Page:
Sonata form

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Sonata form (also sonata-allegro form) is a musical form that has been used widely since the early Classical period. While it is typically used in the first movement of multimovement pieces, it is sometimes employed in subsequent movements as well. Study of the sonata form in music theory rests on a standard definition and a series of hypotheses about the underlying reasons for the durability and variety of the form. "It consists of three main sections: an exposition, a development, and a recapitulation."[1]

The standard definition focuses on the thematic and harmonic organization of tonal materials that are presented in an exposition, elaborated and contrasted in a development and then resolved harmonically and thematically in a recapitulation. In addition, the standard definition recognizes that an introduction and a coda may be present. Each of the sections is often further divided or characterized by the particular means by which it accomplishes its function in the form.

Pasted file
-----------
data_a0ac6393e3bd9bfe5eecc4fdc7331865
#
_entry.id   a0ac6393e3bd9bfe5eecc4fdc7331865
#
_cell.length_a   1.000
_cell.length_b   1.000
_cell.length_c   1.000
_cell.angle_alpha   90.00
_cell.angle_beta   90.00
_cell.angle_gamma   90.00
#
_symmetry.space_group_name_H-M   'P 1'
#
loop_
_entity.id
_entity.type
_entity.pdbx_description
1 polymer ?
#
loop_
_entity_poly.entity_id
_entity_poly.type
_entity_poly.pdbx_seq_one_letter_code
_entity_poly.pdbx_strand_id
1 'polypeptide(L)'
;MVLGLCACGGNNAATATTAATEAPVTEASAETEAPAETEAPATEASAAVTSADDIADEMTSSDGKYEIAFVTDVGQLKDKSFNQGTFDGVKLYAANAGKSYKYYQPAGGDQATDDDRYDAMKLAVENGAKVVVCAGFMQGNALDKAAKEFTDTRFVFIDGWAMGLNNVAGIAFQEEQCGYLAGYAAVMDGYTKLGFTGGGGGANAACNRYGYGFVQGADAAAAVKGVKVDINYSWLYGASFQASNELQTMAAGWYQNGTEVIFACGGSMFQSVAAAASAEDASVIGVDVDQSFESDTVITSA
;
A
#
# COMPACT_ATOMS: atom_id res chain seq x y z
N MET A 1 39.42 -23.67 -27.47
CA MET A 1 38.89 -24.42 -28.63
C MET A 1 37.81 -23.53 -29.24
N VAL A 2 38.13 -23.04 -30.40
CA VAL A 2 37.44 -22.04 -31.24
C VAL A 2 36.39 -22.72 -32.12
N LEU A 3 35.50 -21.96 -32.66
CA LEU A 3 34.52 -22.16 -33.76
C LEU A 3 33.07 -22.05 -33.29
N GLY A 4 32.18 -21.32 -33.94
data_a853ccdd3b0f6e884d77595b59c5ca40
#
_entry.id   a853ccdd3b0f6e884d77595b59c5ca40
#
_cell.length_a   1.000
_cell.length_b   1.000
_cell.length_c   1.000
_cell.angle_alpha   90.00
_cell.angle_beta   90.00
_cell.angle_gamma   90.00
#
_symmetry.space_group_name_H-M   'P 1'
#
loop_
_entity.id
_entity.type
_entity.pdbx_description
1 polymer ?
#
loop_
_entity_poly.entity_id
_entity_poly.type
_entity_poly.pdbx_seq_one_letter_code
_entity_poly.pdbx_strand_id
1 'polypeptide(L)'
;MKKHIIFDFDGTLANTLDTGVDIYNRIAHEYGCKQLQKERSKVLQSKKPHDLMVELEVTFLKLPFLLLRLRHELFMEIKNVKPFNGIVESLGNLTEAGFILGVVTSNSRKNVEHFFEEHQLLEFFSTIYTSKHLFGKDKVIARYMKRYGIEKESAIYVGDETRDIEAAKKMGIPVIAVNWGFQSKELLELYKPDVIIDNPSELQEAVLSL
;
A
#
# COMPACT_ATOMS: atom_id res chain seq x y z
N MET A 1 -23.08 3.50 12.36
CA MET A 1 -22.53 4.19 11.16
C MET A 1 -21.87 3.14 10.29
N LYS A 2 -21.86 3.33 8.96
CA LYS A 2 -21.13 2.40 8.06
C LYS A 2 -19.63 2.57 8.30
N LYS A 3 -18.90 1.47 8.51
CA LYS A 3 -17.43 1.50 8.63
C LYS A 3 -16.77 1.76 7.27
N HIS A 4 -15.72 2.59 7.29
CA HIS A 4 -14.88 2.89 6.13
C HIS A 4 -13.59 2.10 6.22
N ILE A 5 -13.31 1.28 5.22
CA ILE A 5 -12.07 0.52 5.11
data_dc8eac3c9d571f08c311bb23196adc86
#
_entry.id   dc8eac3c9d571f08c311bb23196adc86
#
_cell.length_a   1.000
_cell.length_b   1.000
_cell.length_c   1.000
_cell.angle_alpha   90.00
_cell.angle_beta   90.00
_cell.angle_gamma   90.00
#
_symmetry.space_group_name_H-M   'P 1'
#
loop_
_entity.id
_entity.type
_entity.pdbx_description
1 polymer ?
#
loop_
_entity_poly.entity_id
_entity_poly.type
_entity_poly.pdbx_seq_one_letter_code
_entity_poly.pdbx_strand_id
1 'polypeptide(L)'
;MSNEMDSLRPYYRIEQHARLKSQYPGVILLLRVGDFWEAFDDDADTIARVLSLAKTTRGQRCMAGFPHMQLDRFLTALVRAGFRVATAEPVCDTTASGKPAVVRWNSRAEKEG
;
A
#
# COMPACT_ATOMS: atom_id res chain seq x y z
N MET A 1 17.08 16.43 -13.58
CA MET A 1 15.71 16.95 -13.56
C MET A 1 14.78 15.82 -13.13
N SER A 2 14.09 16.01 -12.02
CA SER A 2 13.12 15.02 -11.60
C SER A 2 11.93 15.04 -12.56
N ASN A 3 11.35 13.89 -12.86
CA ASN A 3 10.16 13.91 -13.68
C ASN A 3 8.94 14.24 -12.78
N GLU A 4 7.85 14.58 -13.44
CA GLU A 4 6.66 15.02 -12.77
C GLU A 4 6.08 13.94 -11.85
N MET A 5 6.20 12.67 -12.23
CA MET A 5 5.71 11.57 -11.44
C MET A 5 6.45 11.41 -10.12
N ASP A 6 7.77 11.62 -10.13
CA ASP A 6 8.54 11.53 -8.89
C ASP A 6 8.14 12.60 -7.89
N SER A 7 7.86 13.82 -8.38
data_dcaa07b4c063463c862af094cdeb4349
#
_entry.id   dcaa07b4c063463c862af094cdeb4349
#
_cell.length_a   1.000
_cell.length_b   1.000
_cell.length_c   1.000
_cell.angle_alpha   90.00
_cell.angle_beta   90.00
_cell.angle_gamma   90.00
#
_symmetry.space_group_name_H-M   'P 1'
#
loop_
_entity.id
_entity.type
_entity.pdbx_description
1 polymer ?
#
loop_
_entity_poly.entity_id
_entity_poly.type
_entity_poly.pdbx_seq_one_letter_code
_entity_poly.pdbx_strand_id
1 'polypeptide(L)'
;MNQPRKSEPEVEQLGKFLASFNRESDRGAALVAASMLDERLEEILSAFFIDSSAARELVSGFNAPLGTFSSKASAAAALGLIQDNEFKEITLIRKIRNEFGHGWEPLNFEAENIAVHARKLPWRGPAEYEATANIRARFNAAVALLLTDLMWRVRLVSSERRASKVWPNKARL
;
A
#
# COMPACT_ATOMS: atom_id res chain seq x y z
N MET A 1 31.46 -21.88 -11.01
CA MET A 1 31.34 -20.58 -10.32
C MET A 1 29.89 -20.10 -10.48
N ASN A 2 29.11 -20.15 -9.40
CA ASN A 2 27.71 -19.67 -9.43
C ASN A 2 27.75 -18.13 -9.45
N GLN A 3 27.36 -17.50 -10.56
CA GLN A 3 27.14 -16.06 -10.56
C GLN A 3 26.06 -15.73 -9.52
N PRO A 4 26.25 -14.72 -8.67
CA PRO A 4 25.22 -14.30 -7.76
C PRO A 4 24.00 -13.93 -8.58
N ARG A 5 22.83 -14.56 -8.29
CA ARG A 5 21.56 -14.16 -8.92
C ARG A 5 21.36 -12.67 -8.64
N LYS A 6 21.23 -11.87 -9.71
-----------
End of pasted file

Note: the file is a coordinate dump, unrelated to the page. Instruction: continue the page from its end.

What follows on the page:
Since its establishment, the sonata form became the most common form in the first movement of works entitled "sonata", as well as other long works of classical music, including Symphony, trio, string quartet, and so on.[1] In accordance, there is a large body of theory on what unifies and distinguishes practice in the sonata form, both within eras and between eras. Even works that do not adhere to the standard description of a sonata form often present analogous structures or are meant to be elaborations or expansions on the standard description of sonata form.

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